Hello there!

This idea has been rolling around in my head for a year or two, but I only figured out how to begin it a couple of days ago. In true kwak fashion I am making this up as I go. Nothing is pre-written, but give me a week and I should have thunk up chapter two!

So, just to set the scene, the story begins about ten years after the rightful boy came to live with the Cuthberts. Gilbert won the Avery scholarship, went straight to Redmond at eighteen, and is now in his final year. As to what happened to everyone else, you'll have to wait and see...

love, k.

for Maud of course, and FKAJ (because YOU KNOW, J)


meant to be

"Don't look now, Gilbert, but there appears to be a bear on the train."

Gilbert dropped the suitcase and pressed his nose against the window. He expected to see a wet nose, maybe some sharp yellow teeth, definitely a mess of torn up upholstery. But inside the compartment it was neat and quiet, save a round, furry shape tucked up on one of the bench seats.

He stood back and shoved his hands in his pockets. "Huh."

"Huh?" said Josephine. "We were seconds from being ripped to pieces and all you can say is 'huh'? Go fetch the porter. I don't see why we should have to deal with this."

The porter was passing by with a trolley and Josephine put herself in his path. After a brief, unsatisfactory conversation, she was assured that it was no bear but a passenger in a thick fur coat. No, the passenger could not be moved on. No, it was within the railway's terms and conditions to allow occupants to sleep should they wish to. No, there was no other compartment available for third class ticket holders like herself. That settled, the porter hastened down the platform while Josephine glared at his retreating back.

"Can you believe that?"

Gilbert replied that he could not, though honestly, he could. The passenger inside the compartment had broken no rules save those against fashion. And say what you like about Josephine Pye, she did know a lot about style. She had taken Gilbert in hand not long after the funeral. He was her 'rough diamond' as she liked to say, and she meant to polish him smooth. Gilbert didn't mind, he was the easy-going sort. Anything to get along, that was him. He avoided bumps when possible–these days he barely felt them. And if Josephine grated, she also served as a reminder that he had not gone numb. And that had to be good.

He went in first, tucked his suitcase beneath a bench and offered Josephine first choice of seat. She chose a place furthest from the offending passenger, which meant Gilbert had to sit opposite the huddled ball of fur. Going by the size of the ball, it looked to be young woman or possibly a tall girl. Her back was to him, her fur coat pulled over her head. The shape of her and the soles of her boots were the only signs that she was human. The boots had maybe one more winter in them, and the carpet bag beneath her seat was missing a handle. He knew a good knot for that, if he had seen her coming over on the ferry he might have known to look for some rope…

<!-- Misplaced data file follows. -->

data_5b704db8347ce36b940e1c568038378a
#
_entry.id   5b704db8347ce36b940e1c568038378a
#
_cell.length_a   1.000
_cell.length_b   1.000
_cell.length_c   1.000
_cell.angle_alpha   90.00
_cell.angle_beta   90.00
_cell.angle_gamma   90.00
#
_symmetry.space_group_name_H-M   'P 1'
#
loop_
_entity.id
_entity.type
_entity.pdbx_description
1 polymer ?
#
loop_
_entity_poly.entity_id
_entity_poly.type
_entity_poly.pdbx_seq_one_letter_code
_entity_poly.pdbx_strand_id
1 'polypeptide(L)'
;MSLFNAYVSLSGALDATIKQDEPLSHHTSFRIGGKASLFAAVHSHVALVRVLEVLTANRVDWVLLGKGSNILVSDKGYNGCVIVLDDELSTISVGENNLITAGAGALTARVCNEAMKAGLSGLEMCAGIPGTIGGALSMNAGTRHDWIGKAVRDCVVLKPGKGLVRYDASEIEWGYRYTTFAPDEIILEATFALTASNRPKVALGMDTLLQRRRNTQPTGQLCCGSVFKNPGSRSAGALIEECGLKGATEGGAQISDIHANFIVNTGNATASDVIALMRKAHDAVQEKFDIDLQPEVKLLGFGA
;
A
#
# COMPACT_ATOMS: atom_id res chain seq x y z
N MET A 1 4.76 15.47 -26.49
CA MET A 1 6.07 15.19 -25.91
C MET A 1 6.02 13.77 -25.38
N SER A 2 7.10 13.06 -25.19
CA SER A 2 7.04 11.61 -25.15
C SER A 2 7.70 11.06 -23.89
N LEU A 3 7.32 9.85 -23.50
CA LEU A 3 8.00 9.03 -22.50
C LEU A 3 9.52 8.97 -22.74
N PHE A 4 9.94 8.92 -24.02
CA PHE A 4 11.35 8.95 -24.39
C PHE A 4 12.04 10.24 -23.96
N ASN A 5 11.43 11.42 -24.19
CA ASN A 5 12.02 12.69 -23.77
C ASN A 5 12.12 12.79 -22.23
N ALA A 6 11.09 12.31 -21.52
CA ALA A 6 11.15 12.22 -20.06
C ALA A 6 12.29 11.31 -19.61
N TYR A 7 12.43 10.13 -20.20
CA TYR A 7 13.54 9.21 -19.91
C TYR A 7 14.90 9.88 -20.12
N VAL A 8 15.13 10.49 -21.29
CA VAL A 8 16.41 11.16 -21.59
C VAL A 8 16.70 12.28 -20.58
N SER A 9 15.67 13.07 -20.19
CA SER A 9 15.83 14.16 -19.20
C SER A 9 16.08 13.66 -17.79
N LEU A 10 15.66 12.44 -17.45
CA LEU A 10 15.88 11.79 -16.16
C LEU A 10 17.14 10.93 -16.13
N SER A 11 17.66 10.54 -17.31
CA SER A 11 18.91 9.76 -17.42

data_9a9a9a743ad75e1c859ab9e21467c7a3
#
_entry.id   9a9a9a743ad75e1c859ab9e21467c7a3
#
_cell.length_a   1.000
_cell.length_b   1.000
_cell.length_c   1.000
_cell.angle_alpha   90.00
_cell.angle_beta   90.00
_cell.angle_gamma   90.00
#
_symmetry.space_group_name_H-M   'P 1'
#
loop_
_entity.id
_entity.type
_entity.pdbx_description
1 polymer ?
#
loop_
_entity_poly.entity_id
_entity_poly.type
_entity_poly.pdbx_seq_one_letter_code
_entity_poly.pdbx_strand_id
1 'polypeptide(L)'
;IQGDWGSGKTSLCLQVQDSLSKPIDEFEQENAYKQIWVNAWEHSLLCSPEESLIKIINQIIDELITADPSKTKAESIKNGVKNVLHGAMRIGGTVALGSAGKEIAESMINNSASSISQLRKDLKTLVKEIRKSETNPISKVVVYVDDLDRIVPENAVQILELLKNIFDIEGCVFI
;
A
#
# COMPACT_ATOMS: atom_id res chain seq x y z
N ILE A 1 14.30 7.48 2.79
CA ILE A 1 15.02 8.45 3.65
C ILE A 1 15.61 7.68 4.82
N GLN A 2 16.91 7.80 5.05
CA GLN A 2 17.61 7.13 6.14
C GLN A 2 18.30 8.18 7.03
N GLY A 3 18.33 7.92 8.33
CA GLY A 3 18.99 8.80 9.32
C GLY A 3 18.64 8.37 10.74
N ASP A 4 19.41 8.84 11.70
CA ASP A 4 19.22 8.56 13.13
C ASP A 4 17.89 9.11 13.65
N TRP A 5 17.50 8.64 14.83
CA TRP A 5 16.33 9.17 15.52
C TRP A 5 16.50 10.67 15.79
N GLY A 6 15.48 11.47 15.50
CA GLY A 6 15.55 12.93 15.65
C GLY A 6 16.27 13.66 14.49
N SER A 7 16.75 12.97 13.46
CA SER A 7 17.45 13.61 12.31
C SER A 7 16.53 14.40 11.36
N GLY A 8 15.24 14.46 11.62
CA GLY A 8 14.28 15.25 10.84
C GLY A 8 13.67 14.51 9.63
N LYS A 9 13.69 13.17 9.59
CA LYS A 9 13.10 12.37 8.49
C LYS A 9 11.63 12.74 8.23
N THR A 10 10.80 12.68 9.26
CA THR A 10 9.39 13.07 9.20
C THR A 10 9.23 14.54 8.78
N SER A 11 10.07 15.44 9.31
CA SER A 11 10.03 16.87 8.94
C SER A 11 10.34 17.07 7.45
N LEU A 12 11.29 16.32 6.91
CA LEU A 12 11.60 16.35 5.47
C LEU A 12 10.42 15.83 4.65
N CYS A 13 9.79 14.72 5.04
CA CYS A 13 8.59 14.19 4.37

"Well this is cosy," said Josephine. Which meant that it was not.

"You hungry?" Gilbert nodded to her basket filled with knitting and lunch.

"After that crossing?" Josephine sighed, then unwrapped a small sandwich. "It might help to settle my stomach."

She felt like a snooze herself, but not with that beast in their compartment. Neither could she rest her head upon Gilbert's shoulder as she had often pictured she would. It was so difficult to find time alone. He was always on the farm with his father in summer, where it was early to bed and early to rise and no time for anything else. Not that Josephine dissuaded him from working. Gilbert was an only child, and the land would be worth a pretty penny one day.

Sandwich finished, she chose an apple and offered one to Gilbert. He ate it core, seeds and all while she cut hers into slices with her silver-plated knife. She asked him to toss her core out the window but he wouldn't. Not until they passed the graveyard.

"Gilbert, you're being morbid. The chances of an apple tree taking root there are next to none."

Gilbert said nothing, it was easy to pretend he hadn't heard her with his head halfway out the window. They hurtled past the graveyard, past the small town of Sinclair and over the river that bore the same name. The apple core scattered some ducks on the water, and when he turned back he saw Josephine was knitting.

"Come here."

Gilbert stood before her and was bade to turn around. He felt her hands at his neck as she measured the yoke of his sweater. Her fingers fluffed up the curls at his nape. It was the sort of touch that should have aroused him; used to arouse him when someone else did it.

"That tickles," he flinched and shifted away.

"You need a haircut," Josephine said, and proceeded to tell him what sort of haircut he should get and where to find the best barber in Kingsport. "If you would only make more of yourself. Why don't you wear that jacket I made you? You need to stop thinking like some hayseed and start thinking like a doctor–"


"Hush, I'm counting the stitches."

"Josie," Gilbert turned to face her and dug his hands into his pockets again. "I don't know if I want to be a doctor–"

"Not this again." Josephine carefully rolled up her knitting, then invited Gilbert to sit. "I know these last few years have been hard on you, but you mustn't let it pull you down, you mustn't let them win."

"It's not that."